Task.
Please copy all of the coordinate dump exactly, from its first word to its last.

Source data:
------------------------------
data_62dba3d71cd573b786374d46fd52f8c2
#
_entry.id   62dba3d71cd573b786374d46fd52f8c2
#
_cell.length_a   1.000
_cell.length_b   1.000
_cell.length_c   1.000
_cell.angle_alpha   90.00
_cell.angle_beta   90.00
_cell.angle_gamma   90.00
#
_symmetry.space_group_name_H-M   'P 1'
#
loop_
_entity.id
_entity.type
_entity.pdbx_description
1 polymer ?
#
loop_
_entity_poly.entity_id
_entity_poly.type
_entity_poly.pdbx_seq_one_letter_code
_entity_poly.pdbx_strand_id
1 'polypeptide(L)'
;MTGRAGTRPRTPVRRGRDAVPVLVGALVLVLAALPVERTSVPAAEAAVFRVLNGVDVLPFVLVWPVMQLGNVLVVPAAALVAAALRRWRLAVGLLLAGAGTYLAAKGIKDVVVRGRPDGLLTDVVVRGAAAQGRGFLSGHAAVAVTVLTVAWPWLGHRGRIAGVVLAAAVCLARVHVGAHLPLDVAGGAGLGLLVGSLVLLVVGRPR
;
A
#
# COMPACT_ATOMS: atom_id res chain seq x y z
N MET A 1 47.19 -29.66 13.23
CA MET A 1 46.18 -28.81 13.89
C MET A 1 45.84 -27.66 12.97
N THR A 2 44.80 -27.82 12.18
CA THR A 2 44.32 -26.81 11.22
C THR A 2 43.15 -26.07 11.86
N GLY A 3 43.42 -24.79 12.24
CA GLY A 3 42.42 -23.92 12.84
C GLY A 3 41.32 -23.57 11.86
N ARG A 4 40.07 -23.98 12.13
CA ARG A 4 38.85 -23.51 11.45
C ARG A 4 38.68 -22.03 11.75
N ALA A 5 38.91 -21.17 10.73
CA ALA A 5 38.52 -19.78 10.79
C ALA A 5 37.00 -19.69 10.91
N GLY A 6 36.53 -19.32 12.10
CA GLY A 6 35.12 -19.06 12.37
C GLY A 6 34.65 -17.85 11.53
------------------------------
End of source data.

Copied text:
data_62dba3d71cd573b786374d46fd52f8c2
#
_entry.id   62dba3d71cd573b786374d46fd52f8c2
#
_cell.length_a   1.000
_cell.length_b   1.000
_cell.length_c   1.000
_cell.angle_alpha   90.00
_cell.angle_beta   90.00
_cell.angle_gamma   90.00
#
_symmetry.space_group_name_H-M   'P 1'
#
loop_
_entity.id
_entity.type
_entity.pdbx_description
1 polymer ?
#
loop_
_entity_poly.entity_id
_entity_poly.type
_entity_poly.pdbx_seq_one_letter_code
_entity_poly.pdbx_strand_id
1 'polypeptide(L)'
;MTGRAGTRPRTPVRRGRDAVPVLVGALVLVLAALPVERTSVPAAEAAVFRVLNGVDVLPFVLVWPVMQLGNVLVVPAAALVAAALRRWRLAVGLLLAGAGTYLAAKGIKDVVVRGRPDGLLTDVVVRGAAAQGRGFLSGHAAVAVTVLTVAWPWLGHRGRIAGVVLAAAVCLARVHVGAHLPLDVAGGAGLGLLVGSLVLLVVGRPR
;
A
#
# COMPACT_ATOMS: atom_id res chain seq x y z
N MET A 1 47.19 -29.66 13.23
CA MET A 1 46.18 -28.81 13.89
C MET A 1 45.84 -27.66 12.97
N THR A 2 44.80 -27.82 12.18
CA THR A 2 44.32 -26.81 11.22
C THR A 2 43.15 -26.07 11.86
N GLY A 3 43.42 -24.79 12.24
CA GLY A 3 42.42 -23.92 12.84
C GLY A 3 41.32 -23.57 11.86
N ARG A 4 40.07 -23.98 12.13
CA ARG A 4 38.85 -23.51 11.45
C ARG A 4 38.68 -22.03 11.75
N ALA A 5 38.91 -21.17 10.73
CA ALA A 5 38.52 -19.78 10.79
C ALA A 5 37.00 -19.69 10.91
N GLY A 6 36.53 -19.32 12.10
CA GLY A 6 35.12 -19.06 12.37
C GLY A 6 34.65 -17.85 11.53